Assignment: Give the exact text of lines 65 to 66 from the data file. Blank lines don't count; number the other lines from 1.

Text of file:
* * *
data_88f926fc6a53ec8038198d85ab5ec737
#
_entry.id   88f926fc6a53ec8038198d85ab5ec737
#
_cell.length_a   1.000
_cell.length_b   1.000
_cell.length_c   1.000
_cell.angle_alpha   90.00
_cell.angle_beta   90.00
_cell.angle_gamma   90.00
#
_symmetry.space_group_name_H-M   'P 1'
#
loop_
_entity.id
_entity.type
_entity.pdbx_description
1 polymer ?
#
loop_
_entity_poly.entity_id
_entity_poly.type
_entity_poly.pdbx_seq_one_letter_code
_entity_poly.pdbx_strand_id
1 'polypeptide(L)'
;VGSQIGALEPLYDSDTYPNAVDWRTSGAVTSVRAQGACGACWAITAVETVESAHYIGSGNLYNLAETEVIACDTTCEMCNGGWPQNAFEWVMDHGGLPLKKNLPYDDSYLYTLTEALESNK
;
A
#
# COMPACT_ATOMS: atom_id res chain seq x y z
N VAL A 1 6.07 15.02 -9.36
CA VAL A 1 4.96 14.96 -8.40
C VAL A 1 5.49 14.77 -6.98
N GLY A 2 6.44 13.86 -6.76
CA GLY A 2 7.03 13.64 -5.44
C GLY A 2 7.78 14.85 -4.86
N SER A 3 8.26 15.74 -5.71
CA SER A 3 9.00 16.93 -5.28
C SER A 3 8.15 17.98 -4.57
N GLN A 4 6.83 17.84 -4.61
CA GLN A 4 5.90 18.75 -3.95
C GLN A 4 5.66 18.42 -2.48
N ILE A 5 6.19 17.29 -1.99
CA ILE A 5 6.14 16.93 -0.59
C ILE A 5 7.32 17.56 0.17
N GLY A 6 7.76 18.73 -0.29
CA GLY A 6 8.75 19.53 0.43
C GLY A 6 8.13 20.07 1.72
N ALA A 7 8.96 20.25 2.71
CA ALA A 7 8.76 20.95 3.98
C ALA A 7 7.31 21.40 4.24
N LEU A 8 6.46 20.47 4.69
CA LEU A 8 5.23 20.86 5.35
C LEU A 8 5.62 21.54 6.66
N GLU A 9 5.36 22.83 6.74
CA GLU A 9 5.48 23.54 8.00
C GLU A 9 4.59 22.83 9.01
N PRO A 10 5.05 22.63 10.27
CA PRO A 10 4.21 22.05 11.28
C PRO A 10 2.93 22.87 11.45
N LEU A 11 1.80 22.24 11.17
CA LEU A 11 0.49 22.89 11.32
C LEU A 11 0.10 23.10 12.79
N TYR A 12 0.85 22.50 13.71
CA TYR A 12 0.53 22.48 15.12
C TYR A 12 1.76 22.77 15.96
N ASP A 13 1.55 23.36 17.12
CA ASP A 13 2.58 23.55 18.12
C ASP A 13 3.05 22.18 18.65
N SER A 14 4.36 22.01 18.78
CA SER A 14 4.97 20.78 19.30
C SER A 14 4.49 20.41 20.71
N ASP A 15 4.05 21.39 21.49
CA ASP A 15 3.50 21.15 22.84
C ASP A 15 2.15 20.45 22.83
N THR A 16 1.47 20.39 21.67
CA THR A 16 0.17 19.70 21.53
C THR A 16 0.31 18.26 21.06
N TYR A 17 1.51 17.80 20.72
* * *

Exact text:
CA TYR A 12 0.53 22.48 15.12
C TYR A 12 1.76 22.77 15.96